Some of the land titles given by the California government contain conditions respecting their sale, &c., which are not only onerous to the holders, but contrary to the spirit of our laws. These onerous conditions should be removed by act of Congress. A number of the grants of land made by the governors of California have never been confirmed by the territorial legislature. In some cases that body has positively refused its approbation; in other cases it has merely declined to act until furnished with certain information respecting the amount asked for, its boundaries, &c.; in others again, the petition, though before the legislature, was not reached previous to its final adjournment in July, 1846; and it is probable that some of these titles through carelessness were never submitted to that body for approval. Again: it has been alleged, by very respectable authority, that certain titles to land were given by Governor Pico after the United States had taken possession of the country, and made to bear dates prior to the 7th of July, 1846. These grants have of course never been confirmed by the territorial legislature, for that body adjourned on the 8th of July, the day after our flag was raised at Monterey; nor have they been recorded in any book of records among the government archives, although it is said they purport to be so recorded. In settling land titles in this country, a broad distinction should be made between titles of this kind and those which were given in good faith by the California governors previous to our taking possession of this country, but which have failed to receive the requisite confirmation for want of action on the part of the territorial legislature. In appendix No. 9 I have given a description of the different land measures adopted by the Mexican government. The description and table are translated from the “Ordenanzas de Tierras y Aguas," by Mariaus Galvan, edition of 1844.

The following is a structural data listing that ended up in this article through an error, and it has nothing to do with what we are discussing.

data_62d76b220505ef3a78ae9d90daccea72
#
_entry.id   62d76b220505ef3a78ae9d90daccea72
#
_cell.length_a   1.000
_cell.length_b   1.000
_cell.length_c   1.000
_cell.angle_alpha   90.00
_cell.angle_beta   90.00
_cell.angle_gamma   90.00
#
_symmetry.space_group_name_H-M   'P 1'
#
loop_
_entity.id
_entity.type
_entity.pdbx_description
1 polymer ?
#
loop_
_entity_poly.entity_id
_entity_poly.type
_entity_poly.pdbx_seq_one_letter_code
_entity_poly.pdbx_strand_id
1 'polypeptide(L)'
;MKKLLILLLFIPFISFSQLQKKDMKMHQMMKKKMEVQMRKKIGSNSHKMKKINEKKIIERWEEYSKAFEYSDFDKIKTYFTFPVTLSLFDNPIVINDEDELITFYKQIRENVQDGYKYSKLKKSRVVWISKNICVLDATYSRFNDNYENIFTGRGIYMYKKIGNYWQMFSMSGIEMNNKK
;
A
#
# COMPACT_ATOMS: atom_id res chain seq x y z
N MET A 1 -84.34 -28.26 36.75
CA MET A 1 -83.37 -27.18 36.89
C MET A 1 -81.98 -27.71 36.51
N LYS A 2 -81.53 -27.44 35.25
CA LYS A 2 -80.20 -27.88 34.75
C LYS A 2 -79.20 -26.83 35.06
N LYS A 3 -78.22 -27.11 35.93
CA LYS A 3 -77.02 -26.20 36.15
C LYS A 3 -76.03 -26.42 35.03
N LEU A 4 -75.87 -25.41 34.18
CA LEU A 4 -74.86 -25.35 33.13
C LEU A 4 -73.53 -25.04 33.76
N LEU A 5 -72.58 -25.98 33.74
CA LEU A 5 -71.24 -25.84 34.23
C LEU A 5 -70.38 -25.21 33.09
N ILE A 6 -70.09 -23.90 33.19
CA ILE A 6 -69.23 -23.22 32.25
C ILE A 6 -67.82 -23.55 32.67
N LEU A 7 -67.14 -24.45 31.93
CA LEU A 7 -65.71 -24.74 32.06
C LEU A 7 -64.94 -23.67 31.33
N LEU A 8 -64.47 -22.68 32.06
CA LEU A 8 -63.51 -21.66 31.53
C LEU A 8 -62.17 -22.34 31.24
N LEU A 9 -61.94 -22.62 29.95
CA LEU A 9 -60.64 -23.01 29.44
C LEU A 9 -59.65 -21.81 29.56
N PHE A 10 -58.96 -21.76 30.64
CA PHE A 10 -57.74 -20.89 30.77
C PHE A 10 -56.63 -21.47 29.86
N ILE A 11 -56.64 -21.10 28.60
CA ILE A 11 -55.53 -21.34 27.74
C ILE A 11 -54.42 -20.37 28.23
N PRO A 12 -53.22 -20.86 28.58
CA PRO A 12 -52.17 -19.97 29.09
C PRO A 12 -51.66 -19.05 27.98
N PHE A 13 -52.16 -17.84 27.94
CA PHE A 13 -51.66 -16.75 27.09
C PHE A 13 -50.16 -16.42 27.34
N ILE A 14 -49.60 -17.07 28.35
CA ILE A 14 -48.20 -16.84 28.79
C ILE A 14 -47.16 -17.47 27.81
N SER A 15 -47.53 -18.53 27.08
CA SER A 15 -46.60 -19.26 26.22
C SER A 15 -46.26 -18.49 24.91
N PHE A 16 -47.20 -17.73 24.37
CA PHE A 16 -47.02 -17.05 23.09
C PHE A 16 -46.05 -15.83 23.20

Where grants of land have been made by the territorial government for towns, (fundos legal para pueblos,) in conformity to the provisions of artieles 10, 11, 12, and 13 of the regulations of November 21, 1828, the land lying within the limits of such grants may be disposed of by the founders or municipal authorities, agreeably to the general laws regulating the government of such towns. The spirit of these laws in California may be judged of by the following extracts from an act of the territorial deputation, dated August 6, 1834:

“ART. 1. The ayuntamientos will make application through the ordi

nary channels, requesting lands to be assigned to each pueblo for egido (common lands,) and proprios (municipal lands.)

“Art. 2. The lands assigned to each pueblo for proprios shall be sub divided into middling-sized and small portions, and may be rented out o given at public auction, subject to an emphitennic rent or tax-en sens enfitentico. The present possessors of lands belonging to the proprio will pay an annual tax, to be imposed by the ayuntansiento, the opinio of three intelligent men of honor being first taken.

Art. 3. For the grant of a household lot for building on, the partie interested shall pay six dollars, and two rials for each lot of one hundre varas square, and in the same manner for a larger or smaller quantity, a the rate of two rials for each vara front.'

All grants, however, of land lying within ten leagues of the coast whether made for towns or for any other purpose, must be approved by the supreme executive power of Mexico in order to make them valid moreover, they are all subject to the reservation contained in article 5 o law

August 18, 1824; that is, general government has reserved to itself the right to make use of any portion of these lands for the purpose of constructing warehouses, arsenals, and other public edifices.

These town grants are usually not only definitively limited in their ex tent, but are made with certain conditions respecting the sale or division of these municipal lands, the price being fixed by law.

It appears from the documents and laws which have been referred to

1st. That no grants of land made by the governors of California, afte the 21st of November, 1828, are valid without the approval of the territo rial legislature, or of the supreme government of Mexico.